Employees are your Athletes – unleash their winning performance
Did you know that most resistance to change is unconscious and a biological function of the brain to actually burn fewer calories? What we refer to as a habit is a coating the brain constructs around a repeatedly active neural pathway along with help from a part of the brain called the Basal Ganglia. How do we experience it? Take, for example, when a manager wants to change the way they manage but “habits” keep bringing her/him back to the “old behavior”.
Compare the situation of a sports athlete to an office manager. Both need to become experts in a new skill but their environments are much different. An athlete has the luxury of practicing a skill frequently over an extended period of time usually guided by a personal coach. When combined with her/his intrinsic (self) motivation they perfect the skill.
In the manager’s environment work gets in the way of training. Also, companies are driven by deadlines, costs, and the availability of their managers. Training programs tend to fit the environment more so than the science of learning. Also, unlike the athlete who can easily be measured by participating in competitions, the follow up long-term performance measurement of the manager can be less tangible.
Companies develop their people to improve their organization. How well are they tracking the value of return on the investments made in training? Techniques and tools for learning have greatly improved in the last 5 years. The efficiency of delivering training has improved in the same period but the adoption of new skills has not improved at nearly the same rate. When new skills don’t become institutionalized CEOs get frustrated, believing they’ve wasted money. We have gathered feedback from organizations, looked at real-world examples, and extensively reviewed the body of research studies in the science of learning. Below we have described some common mistakes organizations are prone to make and also listed a few small improvements that can make a big difference to outcomes.
Here are some of the worst forced errors we’ve seen within the limitations of the corporate environment?
- Sales reps attend a 3 day marathon of product selling then return to their regions. The amount of information they received far exceeds their capacity to absorb and remember. It would be like filling a drinking glass with a gallon jug of water. The jug is empty but most of the water overflowed the glass and went down the drain.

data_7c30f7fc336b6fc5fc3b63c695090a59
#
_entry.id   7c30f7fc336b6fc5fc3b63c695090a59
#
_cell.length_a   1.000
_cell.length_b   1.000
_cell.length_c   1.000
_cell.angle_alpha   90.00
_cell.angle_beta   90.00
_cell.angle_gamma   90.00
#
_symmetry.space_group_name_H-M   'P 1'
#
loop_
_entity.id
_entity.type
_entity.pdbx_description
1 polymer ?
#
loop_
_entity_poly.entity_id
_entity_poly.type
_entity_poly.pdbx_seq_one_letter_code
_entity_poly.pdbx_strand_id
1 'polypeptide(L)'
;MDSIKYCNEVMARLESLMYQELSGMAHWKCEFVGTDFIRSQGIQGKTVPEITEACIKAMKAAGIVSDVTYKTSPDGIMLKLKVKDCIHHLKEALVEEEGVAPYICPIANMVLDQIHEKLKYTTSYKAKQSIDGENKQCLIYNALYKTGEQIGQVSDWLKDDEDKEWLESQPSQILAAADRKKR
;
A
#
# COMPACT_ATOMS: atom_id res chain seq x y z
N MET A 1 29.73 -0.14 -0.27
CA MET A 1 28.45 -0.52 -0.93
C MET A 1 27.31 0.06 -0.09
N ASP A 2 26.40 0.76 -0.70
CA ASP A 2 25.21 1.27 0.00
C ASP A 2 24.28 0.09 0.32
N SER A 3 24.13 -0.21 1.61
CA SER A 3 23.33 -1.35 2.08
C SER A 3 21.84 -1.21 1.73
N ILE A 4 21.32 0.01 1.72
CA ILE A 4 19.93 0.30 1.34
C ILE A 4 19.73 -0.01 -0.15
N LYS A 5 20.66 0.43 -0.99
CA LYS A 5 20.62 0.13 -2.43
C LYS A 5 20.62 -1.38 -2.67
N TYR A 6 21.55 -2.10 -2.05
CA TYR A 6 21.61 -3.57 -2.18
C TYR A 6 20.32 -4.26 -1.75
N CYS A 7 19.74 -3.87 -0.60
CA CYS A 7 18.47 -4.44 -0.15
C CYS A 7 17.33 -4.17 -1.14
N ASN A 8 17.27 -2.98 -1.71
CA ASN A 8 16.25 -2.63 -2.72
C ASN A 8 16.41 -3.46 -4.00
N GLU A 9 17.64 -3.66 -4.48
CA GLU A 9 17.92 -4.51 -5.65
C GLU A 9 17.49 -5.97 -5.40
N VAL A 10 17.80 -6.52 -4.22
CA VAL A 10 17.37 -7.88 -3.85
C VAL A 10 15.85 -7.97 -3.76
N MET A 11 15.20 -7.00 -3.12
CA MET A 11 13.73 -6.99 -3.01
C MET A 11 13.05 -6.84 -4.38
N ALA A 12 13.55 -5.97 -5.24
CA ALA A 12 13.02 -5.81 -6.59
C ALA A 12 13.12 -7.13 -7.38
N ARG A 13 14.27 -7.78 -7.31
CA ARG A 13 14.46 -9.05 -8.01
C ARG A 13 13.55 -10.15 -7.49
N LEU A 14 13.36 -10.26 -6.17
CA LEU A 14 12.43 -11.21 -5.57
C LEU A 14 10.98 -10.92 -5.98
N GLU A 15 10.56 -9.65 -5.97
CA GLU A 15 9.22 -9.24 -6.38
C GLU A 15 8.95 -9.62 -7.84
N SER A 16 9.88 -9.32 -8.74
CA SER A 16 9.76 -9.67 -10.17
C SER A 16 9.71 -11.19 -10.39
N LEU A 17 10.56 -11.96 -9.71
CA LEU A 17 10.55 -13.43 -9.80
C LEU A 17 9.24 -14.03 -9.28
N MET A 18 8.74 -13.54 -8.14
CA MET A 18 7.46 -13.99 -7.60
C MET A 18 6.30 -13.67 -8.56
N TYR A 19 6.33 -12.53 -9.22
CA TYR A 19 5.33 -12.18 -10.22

- Employees may sit through a ½ day training session for a new software application then given a quiz at the end of the session. The quiz results are somewhat irrelevant as it’s testing only their short term memory. There is a reason it is called short term (minutes or maybe hours). Training is considered “done” after the employees leave the session so no or little formal follow-on occurs.
- Employees are asked to watch a series of 30-60 minute video training as part of self-learning. Our golden window before interruption is about 10 minutes. Further, when videos have poor quality voice-over, don’t include a start and end summary, and use limited screen movement, the poor employee will struggle to keep their attention span. Did you know that the average frame change in a Jason Bourne movie is every 2.5 seconds or a 30 second FitBit commercial had 42 frame changes? It is affecting our attention span and the ability to keep our interest.
Best Practice Tips
The solution to these 3 challenges should be obvious but there are a few additional small tools to boost the quality and engagement of learning outcomes:
- Training participants should be exposed to short, progressively challenging quizzes over a 3-6 week period. This helps to offset a condition called “Memory Decay” by helping the brain find and map out the new memory.
- For soft skills learning, add a few quality control questions into a quiz. For example, “How many times have you used open probe questions in discovery calls in the last month? None, 5, more than 8”. This has two effects. First, the learner becomes consciously aware of their use and second, the company gets anecdotal evidence of user engagement. Generally, surveys get a 5-10% response rate but when buried in a quiz the rate is 100%. You can argue responses may sometimes not be totally truthful but the real goal is to make the person consciously aware of what they know.
- Keep the skill (memory) top of mind. Every 3 or 4 months issue a sub-segment of a video to participants. Keep it short and unintrusive. Brains will often forget a set of skills if the skill is not used frequently. Our brains only need a partial trigger to know how to recall the whole skill. This small effort goes a long way to accelerating the habituation of a skill.
Blending the needs of the corporate environment with the science of learning will create a pool of top management and employee athletes. A team that will successfully lead your organization to the next level of competition.
For more detail on this insight read: http://fivel.ca/why-employees-resist-change/
Author: John Breakey, email@example.com